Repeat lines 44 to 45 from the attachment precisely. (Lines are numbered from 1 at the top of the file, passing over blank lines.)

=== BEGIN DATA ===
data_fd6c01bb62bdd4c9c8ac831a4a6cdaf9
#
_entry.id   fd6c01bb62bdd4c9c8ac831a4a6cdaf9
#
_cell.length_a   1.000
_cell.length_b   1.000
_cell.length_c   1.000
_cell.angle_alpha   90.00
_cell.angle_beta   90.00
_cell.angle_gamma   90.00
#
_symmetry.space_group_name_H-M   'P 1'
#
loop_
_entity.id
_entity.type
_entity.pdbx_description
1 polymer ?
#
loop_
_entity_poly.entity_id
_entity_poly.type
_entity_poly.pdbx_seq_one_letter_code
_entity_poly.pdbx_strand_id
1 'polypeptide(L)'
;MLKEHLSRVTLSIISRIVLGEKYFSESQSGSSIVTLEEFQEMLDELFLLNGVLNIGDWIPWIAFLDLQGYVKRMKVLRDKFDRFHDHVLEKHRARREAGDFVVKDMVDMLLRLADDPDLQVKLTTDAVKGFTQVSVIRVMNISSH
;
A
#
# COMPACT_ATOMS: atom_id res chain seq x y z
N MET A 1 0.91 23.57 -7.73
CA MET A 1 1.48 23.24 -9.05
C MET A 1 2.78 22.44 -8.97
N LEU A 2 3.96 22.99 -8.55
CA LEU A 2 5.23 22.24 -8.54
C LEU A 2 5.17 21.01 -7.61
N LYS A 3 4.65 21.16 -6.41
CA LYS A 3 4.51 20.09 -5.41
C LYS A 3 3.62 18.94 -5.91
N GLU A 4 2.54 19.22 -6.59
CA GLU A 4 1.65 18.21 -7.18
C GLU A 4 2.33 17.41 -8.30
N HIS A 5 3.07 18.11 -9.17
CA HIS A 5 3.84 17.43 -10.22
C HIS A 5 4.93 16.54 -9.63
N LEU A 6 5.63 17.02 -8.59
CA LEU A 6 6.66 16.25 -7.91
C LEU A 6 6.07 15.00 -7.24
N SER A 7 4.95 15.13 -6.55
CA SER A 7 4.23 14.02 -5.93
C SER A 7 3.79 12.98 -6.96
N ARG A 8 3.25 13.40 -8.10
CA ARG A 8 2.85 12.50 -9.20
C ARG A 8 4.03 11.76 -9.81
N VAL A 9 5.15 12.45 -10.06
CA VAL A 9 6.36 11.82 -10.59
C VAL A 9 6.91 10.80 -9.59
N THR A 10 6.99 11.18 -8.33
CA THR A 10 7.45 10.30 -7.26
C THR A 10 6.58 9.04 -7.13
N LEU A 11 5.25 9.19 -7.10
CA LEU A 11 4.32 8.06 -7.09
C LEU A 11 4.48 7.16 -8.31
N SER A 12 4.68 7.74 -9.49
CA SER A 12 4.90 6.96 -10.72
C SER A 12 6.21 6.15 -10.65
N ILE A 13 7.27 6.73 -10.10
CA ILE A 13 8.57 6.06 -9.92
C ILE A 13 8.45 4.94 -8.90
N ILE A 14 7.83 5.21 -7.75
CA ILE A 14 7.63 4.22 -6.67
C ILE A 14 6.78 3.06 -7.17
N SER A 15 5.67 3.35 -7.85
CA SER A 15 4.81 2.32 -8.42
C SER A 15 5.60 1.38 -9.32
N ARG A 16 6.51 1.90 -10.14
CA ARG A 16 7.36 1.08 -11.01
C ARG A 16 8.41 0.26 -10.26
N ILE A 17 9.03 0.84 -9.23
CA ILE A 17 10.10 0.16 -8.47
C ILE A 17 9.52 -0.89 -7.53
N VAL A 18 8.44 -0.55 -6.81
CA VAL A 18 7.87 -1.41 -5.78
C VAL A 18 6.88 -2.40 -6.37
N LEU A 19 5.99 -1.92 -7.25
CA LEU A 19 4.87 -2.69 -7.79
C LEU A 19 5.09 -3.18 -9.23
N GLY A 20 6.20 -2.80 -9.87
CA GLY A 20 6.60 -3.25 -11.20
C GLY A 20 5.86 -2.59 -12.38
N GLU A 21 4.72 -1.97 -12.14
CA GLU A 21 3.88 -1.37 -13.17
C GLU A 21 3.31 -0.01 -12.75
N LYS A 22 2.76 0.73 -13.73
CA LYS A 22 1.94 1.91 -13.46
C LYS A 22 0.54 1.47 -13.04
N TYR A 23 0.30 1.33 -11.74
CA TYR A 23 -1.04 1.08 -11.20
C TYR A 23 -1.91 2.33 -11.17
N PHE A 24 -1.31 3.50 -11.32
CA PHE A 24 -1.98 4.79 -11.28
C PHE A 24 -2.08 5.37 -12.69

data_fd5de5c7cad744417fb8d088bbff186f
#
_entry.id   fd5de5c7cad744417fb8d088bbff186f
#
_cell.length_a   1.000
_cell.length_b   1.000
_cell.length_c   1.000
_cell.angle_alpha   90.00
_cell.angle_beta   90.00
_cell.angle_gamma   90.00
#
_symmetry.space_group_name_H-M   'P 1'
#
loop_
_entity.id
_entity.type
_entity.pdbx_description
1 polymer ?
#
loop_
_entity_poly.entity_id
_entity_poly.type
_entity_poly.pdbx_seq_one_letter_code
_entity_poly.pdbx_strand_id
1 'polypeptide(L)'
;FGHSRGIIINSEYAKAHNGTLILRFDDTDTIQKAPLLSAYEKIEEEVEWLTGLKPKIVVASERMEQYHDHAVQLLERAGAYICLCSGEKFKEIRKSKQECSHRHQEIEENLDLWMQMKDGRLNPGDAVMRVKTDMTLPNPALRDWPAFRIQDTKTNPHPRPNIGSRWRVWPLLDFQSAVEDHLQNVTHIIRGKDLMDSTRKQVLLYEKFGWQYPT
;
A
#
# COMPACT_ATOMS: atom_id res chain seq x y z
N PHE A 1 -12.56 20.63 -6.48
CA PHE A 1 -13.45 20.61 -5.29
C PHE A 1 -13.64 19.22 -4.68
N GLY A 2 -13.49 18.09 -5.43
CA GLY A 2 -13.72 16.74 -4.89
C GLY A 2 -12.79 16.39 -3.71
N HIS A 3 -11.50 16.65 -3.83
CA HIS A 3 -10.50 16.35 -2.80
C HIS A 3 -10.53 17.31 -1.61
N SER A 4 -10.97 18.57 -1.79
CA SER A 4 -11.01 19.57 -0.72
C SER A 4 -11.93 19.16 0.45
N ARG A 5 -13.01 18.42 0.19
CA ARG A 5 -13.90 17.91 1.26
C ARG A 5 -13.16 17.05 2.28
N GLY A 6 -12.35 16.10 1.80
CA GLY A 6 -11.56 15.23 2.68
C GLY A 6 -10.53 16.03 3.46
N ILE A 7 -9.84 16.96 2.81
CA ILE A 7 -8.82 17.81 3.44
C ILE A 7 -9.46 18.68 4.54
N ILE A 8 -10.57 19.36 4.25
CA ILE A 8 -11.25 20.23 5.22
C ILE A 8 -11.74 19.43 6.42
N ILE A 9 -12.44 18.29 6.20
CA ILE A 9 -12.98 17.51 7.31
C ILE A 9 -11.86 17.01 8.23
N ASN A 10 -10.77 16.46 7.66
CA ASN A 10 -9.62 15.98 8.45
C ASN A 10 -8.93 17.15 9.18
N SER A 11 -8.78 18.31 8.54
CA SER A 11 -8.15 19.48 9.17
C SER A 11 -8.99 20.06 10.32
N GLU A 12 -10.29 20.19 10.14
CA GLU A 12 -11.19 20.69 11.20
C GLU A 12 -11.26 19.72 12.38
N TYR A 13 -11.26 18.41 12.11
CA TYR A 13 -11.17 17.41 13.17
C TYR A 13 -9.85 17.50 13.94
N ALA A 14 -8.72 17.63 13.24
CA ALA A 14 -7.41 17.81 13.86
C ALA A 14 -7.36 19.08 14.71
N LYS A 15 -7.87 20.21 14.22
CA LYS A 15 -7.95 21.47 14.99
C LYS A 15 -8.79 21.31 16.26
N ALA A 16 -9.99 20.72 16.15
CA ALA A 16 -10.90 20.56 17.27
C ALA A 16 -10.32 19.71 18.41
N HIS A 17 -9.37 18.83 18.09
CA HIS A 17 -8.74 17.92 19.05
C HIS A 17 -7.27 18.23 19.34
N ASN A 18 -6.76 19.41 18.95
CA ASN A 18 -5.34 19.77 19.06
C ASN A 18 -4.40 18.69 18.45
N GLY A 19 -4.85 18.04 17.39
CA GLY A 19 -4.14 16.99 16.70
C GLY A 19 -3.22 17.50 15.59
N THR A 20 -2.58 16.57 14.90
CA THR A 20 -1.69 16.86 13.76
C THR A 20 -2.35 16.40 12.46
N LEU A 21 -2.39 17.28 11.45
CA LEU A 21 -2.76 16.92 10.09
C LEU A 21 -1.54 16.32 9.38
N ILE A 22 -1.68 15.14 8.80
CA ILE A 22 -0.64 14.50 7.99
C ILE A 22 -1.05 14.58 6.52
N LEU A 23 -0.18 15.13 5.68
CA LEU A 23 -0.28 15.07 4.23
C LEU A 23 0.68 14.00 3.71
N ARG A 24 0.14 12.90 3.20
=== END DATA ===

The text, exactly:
CA HIS A 5 3.84 17.43 -10.22
C HIS A 5 4.93 16.54 -9.63